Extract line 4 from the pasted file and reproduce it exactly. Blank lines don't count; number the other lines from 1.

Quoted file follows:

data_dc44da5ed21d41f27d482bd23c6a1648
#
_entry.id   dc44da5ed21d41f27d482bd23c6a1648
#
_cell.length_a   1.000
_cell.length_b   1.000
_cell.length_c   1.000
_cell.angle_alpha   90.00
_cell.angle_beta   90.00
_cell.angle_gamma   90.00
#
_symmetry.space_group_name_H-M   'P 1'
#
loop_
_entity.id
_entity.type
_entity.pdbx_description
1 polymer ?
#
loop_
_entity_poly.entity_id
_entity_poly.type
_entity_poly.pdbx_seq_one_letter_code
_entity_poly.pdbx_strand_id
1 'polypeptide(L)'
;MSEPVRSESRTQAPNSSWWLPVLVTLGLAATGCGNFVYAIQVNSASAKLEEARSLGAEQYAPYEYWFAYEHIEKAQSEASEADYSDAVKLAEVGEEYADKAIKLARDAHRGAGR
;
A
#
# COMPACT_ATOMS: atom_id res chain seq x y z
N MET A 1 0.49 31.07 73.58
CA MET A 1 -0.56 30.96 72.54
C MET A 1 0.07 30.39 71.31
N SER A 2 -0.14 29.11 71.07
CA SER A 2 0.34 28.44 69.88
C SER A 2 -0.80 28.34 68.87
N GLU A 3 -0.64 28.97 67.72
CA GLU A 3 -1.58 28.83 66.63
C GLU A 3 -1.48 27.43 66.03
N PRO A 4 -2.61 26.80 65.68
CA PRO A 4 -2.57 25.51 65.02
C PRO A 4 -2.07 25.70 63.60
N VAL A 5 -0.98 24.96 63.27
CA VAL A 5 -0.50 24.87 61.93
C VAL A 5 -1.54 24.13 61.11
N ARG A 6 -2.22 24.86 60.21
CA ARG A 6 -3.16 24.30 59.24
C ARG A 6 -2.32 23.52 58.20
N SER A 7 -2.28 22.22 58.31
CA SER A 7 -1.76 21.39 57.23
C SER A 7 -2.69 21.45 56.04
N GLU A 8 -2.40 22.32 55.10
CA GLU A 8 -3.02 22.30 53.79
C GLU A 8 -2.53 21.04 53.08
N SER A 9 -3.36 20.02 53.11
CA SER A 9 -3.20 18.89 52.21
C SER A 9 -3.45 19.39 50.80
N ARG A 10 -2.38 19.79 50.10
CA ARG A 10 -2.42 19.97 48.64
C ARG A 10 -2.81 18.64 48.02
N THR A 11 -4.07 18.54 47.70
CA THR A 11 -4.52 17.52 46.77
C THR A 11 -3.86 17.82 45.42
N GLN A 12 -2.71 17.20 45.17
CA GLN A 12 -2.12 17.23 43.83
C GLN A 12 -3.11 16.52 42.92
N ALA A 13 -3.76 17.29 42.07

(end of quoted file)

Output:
#